The 3D7 clone of P. falciparum was cultured in flasks with Gibco RPMI 1640 medium (Life Technologies, Grand Island, NY, USA) supplemented with 0.04% of gentamicin sulfate, 0.05% of hypoxanthine 0.23% sodium bicarbonate and 10% human serum (blood group A+), and human erythrocytes with a hematocrit of 2%, as previously described in [45]. Parasite cultures were synchronized by the sorbitol treatment which causes a disruption of erythrocytes infected with late trophozoite and schizont [46].

4.2. Real-Time PCR of UPS Genes

P. falciparum trophozoites were treated with 10 µM melatonin (SIGMA-Aldrich, St. Louis, MO, USA) approximately 24–30 h post invasion. RNA was extracted 3–6 h post treatment with Trizol (Life Technologies) and subjected to DNase treatment. cDNA synthesis was carried out using random primers and Superscript II reverse transcriptase (Life Technologies) according to the manufacturer’s protocol. Oligonucleotides used are listed in Table S1. SYBR green incorporation was measured during PCR amplification performed on the 7300 Real Time PCR System (Applied Biosystems, Foster City, CA, USA). The statistical analysis was performed by applying Student’s t-test on the log2 values of relative expression (delta delta Ct method) [47] of the genes (normalized with the 18 S ribosomal housekeeping gene). The experiments were performed independently at least three times, and each experiment was analyzed in triplicate by real-time PCR.

5. Conclusions

Building on our previous work, we have now demonstrated that melatonin elicits activation of UPS gene expression in a time-dependent manner in P. falciparum. This study provides evidence of the parasite’s ability to make a fine adjustment of its signalling cascade in order to modulate the parasite erythrocytic developmental cycle.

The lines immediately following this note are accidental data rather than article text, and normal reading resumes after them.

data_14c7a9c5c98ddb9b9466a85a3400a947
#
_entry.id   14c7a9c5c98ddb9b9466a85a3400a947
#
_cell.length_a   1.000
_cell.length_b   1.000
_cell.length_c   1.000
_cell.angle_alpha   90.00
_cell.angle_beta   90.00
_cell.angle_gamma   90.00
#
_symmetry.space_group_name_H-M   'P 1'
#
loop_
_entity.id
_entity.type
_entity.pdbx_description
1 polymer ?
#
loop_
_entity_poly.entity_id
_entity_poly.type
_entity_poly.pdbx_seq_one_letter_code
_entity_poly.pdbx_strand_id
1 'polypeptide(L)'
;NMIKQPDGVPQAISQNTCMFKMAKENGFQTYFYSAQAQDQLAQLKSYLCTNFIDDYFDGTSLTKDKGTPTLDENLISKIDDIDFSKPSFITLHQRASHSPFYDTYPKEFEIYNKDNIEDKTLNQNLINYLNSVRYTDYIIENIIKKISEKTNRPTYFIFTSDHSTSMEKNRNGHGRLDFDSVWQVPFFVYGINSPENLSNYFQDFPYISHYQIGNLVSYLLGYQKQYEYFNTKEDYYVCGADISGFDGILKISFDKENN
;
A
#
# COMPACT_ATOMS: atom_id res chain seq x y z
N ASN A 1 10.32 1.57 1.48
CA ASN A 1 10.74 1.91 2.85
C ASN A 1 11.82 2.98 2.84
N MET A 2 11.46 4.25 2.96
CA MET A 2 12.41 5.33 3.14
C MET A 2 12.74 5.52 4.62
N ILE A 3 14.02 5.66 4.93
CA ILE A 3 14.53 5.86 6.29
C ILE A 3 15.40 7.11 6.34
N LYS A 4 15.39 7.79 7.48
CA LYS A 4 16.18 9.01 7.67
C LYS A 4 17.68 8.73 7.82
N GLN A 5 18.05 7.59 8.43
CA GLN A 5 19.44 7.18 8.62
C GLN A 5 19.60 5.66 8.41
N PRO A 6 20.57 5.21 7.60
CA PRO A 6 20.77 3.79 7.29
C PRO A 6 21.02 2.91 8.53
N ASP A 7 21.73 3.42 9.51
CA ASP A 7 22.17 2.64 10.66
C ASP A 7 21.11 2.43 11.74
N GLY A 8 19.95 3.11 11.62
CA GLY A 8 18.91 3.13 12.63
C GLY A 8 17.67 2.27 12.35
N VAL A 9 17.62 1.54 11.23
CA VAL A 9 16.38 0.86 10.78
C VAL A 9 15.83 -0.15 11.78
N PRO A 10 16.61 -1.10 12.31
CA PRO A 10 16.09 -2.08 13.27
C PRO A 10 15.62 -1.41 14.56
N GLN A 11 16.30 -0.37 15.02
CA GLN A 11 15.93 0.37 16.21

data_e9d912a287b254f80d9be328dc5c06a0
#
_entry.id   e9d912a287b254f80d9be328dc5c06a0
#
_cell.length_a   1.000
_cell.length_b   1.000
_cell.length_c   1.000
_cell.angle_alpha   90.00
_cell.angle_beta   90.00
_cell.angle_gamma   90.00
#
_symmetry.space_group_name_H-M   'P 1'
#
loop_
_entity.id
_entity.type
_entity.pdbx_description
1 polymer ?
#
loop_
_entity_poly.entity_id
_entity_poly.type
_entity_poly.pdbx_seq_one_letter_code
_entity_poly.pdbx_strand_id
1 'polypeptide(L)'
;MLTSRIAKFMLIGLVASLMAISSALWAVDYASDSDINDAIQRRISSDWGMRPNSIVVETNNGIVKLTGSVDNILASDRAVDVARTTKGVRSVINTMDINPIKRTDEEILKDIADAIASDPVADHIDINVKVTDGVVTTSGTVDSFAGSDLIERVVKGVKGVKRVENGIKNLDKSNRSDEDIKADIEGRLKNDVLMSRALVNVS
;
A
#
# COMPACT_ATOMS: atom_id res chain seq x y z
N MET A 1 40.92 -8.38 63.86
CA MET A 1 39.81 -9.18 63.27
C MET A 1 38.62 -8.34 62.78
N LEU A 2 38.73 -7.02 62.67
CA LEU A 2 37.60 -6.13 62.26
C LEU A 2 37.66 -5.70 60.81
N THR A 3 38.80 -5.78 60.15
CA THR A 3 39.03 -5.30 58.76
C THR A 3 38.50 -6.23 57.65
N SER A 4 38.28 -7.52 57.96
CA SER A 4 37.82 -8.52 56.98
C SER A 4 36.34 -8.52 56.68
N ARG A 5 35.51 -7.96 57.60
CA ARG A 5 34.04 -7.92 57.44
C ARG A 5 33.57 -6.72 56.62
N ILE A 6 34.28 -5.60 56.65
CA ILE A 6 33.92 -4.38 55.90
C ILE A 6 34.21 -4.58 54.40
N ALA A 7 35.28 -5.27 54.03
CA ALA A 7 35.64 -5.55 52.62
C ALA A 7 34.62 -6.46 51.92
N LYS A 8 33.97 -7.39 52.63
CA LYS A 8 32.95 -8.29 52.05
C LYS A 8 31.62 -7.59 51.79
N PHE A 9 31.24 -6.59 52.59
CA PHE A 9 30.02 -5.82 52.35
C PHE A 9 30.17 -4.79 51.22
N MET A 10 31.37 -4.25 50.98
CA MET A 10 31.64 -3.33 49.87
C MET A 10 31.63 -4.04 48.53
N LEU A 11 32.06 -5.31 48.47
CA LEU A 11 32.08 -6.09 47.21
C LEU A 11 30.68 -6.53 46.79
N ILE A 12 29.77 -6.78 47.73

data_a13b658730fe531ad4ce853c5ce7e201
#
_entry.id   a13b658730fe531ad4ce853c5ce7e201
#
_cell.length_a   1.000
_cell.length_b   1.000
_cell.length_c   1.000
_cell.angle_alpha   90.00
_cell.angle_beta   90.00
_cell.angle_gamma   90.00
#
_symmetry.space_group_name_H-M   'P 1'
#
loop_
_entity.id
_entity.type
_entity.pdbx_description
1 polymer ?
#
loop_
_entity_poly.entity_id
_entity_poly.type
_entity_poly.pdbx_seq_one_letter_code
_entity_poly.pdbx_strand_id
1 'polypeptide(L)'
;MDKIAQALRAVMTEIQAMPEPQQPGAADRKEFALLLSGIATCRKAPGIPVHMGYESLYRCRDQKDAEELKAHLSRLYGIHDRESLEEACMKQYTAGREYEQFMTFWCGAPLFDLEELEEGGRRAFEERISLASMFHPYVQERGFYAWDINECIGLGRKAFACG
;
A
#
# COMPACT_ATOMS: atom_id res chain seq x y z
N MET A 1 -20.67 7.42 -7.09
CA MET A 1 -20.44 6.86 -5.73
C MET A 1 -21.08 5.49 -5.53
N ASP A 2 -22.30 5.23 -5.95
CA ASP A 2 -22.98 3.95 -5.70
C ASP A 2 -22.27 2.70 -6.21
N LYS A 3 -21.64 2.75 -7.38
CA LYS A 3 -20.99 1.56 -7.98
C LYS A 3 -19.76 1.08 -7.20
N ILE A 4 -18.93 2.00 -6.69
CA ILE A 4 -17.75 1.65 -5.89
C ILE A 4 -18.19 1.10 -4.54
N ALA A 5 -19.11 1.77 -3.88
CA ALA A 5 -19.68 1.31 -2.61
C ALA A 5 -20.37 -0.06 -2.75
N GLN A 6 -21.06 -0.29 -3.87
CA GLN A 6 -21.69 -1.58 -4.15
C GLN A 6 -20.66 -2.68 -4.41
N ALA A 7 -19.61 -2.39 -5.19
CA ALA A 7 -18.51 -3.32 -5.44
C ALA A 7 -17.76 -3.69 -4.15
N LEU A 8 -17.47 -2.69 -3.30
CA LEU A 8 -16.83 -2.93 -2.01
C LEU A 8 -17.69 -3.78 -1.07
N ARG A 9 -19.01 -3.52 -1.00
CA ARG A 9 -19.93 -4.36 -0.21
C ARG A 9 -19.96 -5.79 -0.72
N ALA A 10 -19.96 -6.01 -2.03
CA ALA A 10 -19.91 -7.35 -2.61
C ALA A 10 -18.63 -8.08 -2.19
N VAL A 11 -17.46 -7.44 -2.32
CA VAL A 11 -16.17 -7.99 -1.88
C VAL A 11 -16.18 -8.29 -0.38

Supplementary Materials

Supplementary tables can be found at


We thank FAPESP for funding Célia R.S. Garcia (Process 11/51295-5), Alexandre Budu, Fernanda C. Koyama. We also thank INCT INBEQMeDI for funding Célia R. S. Garcia. Debopam Chakrabarti’s laboratory is funded by a grant from the U.S. National Institutes of Health (AI73795).

Author Contributions

Fernanda C. Koyama conception, design, acquisition of data, interpretation of data, article writing, final approval, Mauro F. Azevedo, Alexandre Budu and Debopam Chakrabarti interpretation of data, article review, final approval, Célia R. S. Garcia conception, design, interpretation of data, article writing and review, final approval.

Conflicts of Interest

The authors declare no conflict of interest.


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MDPI and ACS Style

Koyama, F.C.; Azevedo, M.F.; Budu, A.; Chakrabarti, D.; Garcia, C.R.S. Melatonin-Induced Temporal Up-Regulation of Gene Expression Related to Ubiquitin/Proteasome System (UPS) in the Human Malaria Parasite Plasmodium falciparum. Int. J. Mol. Sci. 2014, 15, 22320-22330.

AMA Style

Koyama FC, Azevedo MF, Budu A, Chakrabarti D, Garcia CRS. Melatonin-Induced Temporal Up-Regulation of Gene Expression Related to Ubiquitin/Proteasome System (UPS) in the Human Malaria Parasite Plasmodium falciparum. International Journal of Molecular Sciences. 2014; 15(12):22320-22330.

Chicago/Turabian Style

Koyama, Fernanda C., Mauro F. Azevedo, Alexandre Budu, Debopam Chakrabarti, and Célia R. S. Garcia. 2014. "Melatonin-Induced Temporal Up-Regulation of Gene Expression Related to Ubiquitin/Proteasome System (UPS) in the Human Malaria Parasite Plasmodium falciparum" International Journal of Molecular Sciences 15, no. 12: 22320-22330.